Woman testing her sugar to see if diabetes is affecting her hearing health.

Hearing loss can catch you by surprise, it’s true. But there are times when hearing problems suddenly pounce you like a cat rather than sneaking up on you. Here’s a hypothetical: You get up one morning and jump in the shower and when you get out you notice your hearing seems off or different. Muffled, maybe.

You just suspect that you got some water in your ears, but as the day progresses, and there’s no improvement, you begin to get a little concerned.

It’s times like this when hearing loss seems to attack suddenly, as if from the shadows somewhere, that it’s a smart idea to seek out some medical assistance. The reason why you should seek help is that sudden hearing loss is usually a symptom of an underlying medical problem. Sometimes, that larger issue can be an obstruction in your ear. It might be just a bit of earwax.

But sudden hearing loss can also be a symptom of diabetes.

Diabetes – What is it?

If you don’t instantly identify the link between hearing loss and diabetes that would be understandable. Your pancreas seems like it’s pretty far away from your ears.

Type 2 diabetes is an ailment in which your body has difficulty processing sugars into energy. When your body doesn’t make a sufficient amount of insulin or can’t process the insulin it is making, this is the outcome. This is why insulin injections are the most common type of diabetes treatments.

What Does Diabetes Have to do With Your Hearing?

Diabetes is a common, often degenerative (and complex), affliction. With the help of your physician, it needs to be handled carefully. But what does that have to do with your hearing?

Believe it or not, a pretty common sign of type 2 diabetes is sudden hearing loss. Collateral damage to other parts of the body is common with diabetes which frequently has an affect on blood vessels and nerves. Tiny tiny hairs in your ears (called stereocilia and responsible for your ability to hear) are especially sensitive to exactly those changes. So you may suffer sudden hearing loss even before other, more conventional symptoms of diabetes kick in (numb toes, for example).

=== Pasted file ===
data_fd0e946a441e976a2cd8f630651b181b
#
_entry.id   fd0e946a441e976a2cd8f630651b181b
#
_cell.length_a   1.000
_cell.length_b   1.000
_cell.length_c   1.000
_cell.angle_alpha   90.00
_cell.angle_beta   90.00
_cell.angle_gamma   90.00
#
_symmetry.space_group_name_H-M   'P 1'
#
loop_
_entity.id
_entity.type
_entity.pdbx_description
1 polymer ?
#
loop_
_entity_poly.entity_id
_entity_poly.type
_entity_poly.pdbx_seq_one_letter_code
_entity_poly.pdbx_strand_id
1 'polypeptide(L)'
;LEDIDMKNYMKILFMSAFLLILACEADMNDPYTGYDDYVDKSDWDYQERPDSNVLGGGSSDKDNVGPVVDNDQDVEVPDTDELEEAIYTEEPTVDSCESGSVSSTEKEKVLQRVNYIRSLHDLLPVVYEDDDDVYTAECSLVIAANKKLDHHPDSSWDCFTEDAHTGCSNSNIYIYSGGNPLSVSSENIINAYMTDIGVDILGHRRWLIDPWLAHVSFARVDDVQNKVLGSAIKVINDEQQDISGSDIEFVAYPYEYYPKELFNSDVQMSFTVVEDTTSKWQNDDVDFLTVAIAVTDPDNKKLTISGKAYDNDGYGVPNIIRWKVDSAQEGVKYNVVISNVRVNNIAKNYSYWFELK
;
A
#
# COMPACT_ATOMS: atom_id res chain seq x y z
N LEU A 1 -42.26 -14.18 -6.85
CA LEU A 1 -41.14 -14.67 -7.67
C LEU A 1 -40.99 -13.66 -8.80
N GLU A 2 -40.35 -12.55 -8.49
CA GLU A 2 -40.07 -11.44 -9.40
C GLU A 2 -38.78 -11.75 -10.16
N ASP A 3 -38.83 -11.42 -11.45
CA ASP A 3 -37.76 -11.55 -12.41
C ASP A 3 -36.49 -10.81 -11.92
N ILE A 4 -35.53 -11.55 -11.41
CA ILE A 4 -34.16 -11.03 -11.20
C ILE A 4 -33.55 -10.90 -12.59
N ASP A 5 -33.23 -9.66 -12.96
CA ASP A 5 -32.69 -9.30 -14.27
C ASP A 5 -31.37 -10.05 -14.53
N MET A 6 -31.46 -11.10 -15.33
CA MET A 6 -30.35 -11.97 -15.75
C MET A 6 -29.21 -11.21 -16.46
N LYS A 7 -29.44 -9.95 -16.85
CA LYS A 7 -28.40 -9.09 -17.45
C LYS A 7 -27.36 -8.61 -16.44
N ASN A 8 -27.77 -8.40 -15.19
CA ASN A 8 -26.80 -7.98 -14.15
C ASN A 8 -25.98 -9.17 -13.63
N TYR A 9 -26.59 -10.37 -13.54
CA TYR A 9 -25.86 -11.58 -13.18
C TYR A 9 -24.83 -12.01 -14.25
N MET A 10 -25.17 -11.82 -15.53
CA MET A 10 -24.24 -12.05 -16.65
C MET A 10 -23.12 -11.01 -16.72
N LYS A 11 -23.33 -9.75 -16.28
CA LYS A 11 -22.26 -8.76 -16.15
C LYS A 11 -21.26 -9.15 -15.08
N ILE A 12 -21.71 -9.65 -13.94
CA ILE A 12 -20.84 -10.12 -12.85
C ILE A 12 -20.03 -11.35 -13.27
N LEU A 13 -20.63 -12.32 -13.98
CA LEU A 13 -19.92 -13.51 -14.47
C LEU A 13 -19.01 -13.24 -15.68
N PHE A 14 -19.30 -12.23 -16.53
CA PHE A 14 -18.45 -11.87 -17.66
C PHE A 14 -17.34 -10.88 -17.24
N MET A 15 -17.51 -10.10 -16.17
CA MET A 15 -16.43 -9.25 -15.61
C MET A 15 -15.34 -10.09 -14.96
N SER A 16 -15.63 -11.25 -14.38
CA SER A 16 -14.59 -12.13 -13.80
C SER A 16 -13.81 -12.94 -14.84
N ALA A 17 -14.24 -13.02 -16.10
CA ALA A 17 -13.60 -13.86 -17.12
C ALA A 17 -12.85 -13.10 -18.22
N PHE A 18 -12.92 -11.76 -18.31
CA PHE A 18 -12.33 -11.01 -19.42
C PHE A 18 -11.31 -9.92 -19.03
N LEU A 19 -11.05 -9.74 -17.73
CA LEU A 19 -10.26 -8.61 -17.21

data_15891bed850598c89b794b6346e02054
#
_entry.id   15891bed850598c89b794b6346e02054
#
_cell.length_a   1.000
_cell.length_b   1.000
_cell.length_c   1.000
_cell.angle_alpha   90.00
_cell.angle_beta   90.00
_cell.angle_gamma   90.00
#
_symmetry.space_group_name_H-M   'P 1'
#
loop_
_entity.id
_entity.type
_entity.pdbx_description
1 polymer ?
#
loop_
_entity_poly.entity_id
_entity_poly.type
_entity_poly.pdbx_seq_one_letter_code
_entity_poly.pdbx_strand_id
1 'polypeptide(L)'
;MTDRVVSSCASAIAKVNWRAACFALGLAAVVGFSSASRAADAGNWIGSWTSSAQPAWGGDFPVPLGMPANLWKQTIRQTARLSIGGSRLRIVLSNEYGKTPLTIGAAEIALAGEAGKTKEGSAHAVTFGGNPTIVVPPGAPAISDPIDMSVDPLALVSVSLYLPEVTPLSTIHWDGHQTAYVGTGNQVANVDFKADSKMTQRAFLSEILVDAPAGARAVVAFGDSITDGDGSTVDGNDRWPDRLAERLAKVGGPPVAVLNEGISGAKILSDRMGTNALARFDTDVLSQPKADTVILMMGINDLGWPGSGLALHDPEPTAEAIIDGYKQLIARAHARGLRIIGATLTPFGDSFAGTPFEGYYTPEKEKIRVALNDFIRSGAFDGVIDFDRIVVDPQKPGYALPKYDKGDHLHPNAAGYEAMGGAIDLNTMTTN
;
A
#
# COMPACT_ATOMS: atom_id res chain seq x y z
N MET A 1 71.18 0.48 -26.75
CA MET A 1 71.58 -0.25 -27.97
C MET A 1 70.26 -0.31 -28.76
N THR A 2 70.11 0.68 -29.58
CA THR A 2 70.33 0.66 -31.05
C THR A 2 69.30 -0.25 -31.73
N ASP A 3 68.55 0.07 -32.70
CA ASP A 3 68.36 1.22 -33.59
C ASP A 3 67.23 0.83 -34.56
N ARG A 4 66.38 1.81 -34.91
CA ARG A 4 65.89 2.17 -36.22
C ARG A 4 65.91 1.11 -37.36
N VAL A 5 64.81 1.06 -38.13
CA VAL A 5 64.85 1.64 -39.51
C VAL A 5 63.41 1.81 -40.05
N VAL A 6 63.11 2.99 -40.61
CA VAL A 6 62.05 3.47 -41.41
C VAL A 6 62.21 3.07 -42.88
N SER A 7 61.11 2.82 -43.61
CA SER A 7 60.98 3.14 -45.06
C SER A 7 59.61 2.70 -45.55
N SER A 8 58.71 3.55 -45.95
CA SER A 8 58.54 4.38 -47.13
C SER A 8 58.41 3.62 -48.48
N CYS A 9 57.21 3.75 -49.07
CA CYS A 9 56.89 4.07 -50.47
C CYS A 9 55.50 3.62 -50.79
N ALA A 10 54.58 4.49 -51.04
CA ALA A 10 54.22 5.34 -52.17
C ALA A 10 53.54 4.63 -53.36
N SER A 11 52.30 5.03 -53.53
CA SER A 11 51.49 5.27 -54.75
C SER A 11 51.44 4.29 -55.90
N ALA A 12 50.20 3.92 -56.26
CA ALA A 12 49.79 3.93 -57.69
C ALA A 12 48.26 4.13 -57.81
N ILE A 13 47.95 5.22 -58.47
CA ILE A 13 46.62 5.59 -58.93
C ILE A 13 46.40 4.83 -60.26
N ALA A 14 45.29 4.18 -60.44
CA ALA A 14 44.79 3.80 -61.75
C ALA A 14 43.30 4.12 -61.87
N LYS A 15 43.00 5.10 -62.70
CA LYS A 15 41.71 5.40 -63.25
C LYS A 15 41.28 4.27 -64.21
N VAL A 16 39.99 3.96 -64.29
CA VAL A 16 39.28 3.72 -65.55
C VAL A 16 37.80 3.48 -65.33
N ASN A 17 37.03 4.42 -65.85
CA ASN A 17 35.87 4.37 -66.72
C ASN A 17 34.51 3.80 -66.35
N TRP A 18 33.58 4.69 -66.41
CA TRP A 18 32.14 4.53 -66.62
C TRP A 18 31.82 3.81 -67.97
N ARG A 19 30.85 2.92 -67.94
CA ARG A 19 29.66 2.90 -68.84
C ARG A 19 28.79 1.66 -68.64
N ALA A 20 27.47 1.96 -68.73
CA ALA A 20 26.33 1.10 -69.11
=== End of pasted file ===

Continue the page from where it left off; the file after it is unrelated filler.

Is There Anything I Can Do?

You’ii want to get medical help if your hearing has suddenly started giving you trouble. You might not even be aware that you have diabetes in the beginning, but these warning signs will start to clue you in.

As is the case with most forms of hearing loss, the sooner you seek out treatment, the more options you’ll have. But it’s not just diabetes you need to watch for. Here are a few other possible causes of sudden hearing loss:

  • Earwax buildup or other obstructions.
  • Infections of various types.
  • Tissue growth in the ear.
  • Blood circulation problems (these are sometimes caused by other problems, such as diabetes).
  • Issues with your blood pressure.
  • Autoimmune conditions.

Without an appropriate medical diagnosis, it can be difficult to figure out the cause of your sudden hearing loss and how to address the root symptoms.

Treatment Solutions For Sudden Hearing Loss

Regardless of which of these your sudden hearing loss is caused by, if you identify it early enough, your hearing will typically go back to normal with correct treatment. If you promptly address the problem, your hearing is likely to return to normal once the blockage is removed, or in the case of diabetes, once you address the circulation problems.

But that truly does rely on quick and efficient treatment. If they are not addressed in time, some conditions, like diabetes, will result in irreversible damage to your hearing. So it’s vital that you get medical treatment as quickly as possible, and if you’re experiencing hearing loss get that treated.

Keep an Eye on Your Ears

Sudden hearing loss catch you by surprise, but it may be easier to detect, and you could catch it sooner if you get regular hearing screenings. These screenings can usually uncover specific hearing issues before they become obvious to you.

Diabetes and hearing loss have one other thing in common: it’s best to get them treated as soon as possible. Neglected hearing loss can result in other health concerns like loss of cognitive function. Give us a call to schedule a hearing test.

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The site information is for educational and informational purposes only and does not constitute medical advice. To receive personalized advice or treatment, schedule an appointment.
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